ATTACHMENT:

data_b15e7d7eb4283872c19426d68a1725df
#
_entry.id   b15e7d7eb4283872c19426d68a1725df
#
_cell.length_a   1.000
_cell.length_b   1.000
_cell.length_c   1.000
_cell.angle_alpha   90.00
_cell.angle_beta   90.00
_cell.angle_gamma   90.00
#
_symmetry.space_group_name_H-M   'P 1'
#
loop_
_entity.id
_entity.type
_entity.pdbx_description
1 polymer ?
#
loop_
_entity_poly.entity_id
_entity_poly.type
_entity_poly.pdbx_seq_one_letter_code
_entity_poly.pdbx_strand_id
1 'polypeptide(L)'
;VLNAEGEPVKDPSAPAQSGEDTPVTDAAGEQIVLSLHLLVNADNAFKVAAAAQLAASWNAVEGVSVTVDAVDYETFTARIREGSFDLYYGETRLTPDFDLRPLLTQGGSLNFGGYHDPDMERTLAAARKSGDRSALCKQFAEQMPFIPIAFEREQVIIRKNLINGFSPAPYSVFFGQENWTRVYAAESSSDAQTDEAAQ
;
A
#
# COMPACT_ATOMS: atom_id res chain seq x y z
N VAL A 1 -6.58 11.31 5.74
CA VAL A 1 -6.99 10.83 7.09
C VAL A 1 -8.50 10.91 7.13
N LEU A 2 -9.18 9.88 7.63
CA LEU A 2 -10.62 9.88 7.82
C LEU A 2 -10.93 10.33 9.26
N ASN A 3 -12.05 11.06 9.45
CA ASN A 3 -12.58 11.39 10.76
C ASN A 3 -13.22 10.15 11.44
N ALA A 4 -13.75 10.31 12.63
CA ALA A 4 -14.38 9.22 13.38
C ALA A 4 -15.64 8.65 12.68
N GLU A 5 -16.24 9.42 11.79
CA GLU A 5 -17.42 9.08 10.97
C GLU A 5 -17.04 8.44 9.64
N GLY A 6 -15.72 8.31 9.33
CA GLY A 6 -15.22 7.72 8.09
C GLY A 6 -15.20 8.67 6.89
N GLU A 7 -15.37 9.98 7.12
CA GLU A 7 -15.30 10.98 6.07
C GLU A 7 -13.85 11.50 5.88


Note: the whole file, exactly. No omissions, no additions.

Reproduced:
data_b15e7d7eb4283872c19426d68a1725df
#
_entry.id   b15e7d7eb4283872c19426d68a1725df
#
_cell.length_a   1.000
_cell.length_b   1.000
_cell.length_c   1.000
_cell.angle_alpha   90.00
_cell.angle_beta   90.00
_cell.angle_gamma   90.00
#
_symmetry.space_group_name_H-M   'P 1'
#
loop_
_entity.id
_entity.type
_entity.pdbx_description
1 polymer ?
#
loop_
_entity_poly.entity_id
_entity_poly.type
_entity_poly.pdbx_seq_one_letter_code
_entity_poly.pdbx_strand_id
1 'polypeptide(L)'
;VLNAEGEPVKDPSAPAQSGEDTPVTDAAGEQIVLSLHLLVNADNAFKVAAAAQLAASWNAVEGVSVTVDAVDYETFTARIREGSFDLYYGETRLTPDFDLRPLLTQGGSLNFGGYHDPDMERTLAAARKSGDRSALCKQFAEQMPFIPIAFEREQVIIRKNLINGFSPAPYSVFFGQENWTRVYAAESSSDAQTDEAAQ
;
A
#
# COMPACT_ATOMS: atom_id res chain seq x y z
N VAL A 1 -6.58 11.31 5.74
CA VAL A 1 -6.99 10.83 7.09
C VAL A 1 -8.50 10.91 7.13
N LEU A 2 -9.18 9.88 7.63
CA LEU A 2 -10.62 9.88 7.82
C LEU A 2 -10.93 10.33 9.26
N ASN A 3 -12.05 11.06 9.45
CA ASN A 3 -12.58 11.39 10.76
C ASN A 3 -13.22 10.15 11.44
N ALA A 4 -13.75 10.31 12.63
CA ALA A 4 -14.38 9.22 13.38
C ALA A 4 -15.64 8.65 12.68
N GLU A 5 -16.24 9.42 11.79
CA GLU A 5 -17.42 9.08 10.97
C GLU A 5 -17.04 8.44 9.64
N GLY A 6 -15.72 8.31 9.33
CA GLY A 6 -15.22 7.72 8.09
C GLY A 6 -15.20 8.67 6.89
N GLU A 7 -15.37 9.98 7.12
CA GLU A 7 -15.30 10.98 6.07
C GLU A 7 -13.85 11.50 5.88